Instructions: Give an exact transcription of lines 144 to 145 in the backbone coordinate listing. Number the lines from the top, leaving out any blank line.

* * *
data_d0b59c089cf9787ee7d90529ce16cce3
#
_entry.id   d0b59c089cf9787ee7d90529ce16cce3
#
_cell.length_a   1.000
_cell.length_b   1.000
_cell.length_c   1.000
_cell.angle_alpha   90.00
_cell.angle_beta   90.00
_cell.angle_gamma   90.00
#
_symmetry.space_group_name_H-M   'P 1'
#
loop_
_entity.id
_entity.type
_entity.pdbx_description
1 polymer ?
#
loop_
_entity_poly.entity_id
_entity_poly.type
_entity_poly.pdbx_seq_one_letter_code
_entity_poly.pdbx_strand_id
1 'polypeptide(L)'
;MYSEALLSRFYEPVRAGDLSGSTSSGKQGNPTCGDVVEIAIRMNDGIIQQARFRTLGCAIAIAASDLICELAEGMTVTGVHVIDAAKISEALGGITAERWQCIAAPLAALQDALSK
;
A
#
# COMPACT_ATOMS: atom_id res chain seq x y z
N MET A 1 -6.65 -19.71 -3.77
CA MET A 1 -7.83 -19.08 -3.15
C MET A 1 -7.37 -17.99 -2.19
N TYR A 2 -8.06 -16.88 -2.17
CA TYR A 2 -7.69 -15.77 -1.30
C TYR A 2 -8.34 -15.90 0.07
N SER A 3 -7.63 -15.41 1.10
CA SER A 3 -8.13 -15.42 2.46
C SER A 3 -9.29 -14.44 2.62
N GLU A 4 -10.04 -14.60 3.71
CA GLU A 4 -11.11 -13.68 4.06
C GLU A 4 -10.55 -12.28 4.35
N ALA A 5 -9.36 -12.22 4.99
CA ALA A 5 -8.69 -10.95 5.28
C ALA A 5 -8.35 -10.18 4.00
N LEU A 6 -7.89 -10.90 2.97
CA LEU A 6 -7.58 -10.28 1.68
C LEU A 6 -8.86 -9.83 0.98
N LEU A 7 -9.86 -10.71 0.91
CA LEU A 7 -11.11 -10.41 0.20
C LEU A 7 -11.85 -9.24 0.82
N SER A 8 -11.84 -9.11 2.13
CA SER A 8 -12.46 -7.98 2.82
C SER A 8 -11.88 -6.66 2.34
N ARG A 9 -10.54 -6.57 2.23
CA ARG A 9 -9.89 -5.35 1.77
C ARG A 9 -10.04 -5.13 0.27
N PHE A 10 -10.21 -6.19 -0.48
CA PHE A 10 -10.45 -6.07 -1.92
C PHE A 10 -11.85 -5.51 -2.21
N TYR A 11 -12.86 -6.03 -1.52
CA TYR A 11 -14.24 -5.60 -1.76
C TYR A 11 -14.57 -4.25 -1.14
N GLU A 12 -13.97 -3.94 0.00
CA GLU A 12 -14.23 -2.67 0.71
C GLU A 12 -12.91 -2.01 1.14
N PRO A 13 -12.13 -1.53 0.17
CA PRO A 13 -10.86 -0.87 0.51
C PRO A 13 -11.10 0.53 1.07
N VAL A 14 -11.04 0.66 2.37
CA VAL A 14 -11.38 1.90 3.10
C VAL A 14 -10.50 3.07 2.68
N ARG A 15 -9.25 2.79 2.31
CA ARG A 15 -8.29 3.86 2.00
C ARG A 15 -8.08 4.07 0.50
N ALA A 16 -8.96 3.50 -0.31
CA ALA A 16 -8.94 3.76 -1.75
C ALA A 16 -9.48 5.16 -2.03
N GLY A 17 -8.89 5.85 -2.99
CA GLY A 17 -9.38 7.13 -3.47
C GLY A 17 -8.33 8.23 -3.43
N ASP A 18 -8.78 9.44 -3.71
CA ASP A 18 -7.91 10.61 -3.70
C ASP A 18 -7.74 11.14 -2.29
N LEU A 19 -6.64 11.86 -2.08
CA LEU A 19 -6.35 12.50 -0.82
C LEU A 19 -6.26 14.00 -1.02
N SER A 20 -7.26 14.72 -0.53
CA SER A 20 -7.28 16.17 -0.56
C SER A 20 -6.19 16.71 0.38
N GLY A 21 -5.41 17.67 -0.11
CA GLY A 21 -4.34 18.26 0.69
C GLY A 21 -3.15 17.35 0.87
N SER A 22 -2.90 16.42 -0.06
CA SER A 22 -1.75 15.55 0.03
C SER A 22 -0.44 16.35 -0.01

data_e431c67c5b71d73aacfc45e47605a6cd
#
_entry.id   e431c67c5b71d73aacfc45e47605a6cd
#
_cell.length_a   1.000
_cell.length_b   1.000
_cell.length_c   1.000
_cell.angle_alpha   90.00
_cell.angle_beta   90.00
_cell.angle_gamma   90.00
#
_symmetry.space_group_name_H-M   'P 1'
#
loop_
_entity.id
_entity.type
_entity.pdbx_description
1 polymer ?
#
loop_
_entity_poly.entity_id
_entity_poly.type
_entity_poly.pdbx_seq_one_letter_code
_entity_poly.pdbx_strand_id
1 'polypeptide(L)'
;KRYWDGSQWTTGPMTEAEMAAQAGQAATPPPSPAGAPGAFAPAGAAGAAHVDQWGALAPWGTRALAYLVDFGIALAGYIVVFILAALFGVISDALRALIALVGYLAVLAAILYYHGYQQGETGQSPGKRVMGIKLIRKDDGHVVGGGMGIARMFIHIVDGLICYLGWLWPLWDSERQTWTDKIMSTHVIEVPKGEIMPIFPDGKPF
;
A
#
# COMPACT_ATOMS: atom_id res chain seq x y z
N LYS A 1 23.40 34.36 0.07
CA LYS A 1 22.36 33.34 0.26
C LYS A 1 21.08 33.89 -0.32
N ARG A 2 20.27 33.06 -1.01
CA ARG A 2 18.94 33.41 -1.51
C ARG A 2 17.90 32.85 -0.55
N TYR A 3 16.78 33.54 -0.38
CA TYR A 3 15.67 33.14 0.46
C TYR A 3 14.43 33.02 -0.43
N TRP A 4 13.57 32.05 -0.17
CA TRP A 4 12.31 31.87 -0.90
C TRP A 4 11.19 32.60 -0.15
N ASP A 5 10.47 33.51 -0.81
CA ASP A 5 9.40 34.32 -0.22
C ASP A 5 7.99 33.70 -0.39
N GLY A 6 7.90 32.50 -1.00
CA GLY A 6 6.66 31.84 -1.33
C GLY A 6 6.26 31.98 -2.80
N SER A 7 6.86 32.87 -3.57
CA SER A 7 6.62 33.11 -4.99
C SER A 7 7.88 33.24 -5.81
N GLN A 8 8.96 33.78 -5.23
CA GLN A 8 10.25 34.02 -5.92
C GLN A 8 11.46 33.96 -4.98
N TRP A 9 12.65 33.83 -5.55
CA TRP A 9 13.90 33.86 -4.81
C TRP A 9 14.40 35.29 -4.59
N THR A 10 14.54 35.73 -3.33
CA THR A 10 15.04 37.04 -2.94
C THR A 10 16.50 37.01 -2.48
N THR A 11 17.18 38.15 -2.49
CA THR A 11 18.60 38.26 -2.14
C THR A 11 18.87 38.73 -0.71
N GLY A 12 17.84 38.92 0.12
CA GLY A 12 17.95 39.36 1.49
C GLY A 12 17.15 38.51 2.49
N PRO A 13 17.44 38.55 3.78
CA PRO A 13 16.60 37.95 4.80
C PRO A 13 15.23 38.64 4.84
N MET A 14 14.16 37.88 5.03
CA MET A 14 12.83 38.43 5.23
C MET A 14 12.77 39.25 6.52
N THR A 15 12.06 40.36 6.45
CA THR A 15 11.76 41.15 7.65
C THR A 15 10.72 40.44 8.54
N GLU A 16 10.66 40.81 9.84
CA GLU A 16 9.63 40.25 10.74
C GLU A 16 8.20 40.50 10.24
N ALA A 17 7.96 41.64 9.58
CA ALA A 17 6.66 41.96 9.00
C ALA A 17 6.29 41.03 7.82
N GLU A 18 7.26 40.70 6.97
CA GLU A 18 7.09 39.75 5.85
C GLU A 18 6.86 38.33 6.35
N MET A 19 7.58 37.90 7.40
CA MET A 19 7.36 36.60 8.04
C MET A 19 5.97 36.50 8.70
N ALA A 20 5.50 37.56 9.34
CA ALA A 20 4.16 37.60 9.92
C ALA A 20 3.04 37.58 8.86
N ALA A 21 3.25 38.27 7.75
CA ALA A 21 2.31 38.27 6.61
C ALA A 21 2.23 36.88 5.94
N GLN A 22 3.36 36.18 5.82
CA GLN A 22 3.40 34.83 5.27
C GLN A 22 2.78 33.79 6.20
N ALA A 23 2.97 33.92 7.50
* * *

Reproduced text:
C GLY A 6 6.26 31.98 -2.80
N SER A 7 6.86 32.87 -3.57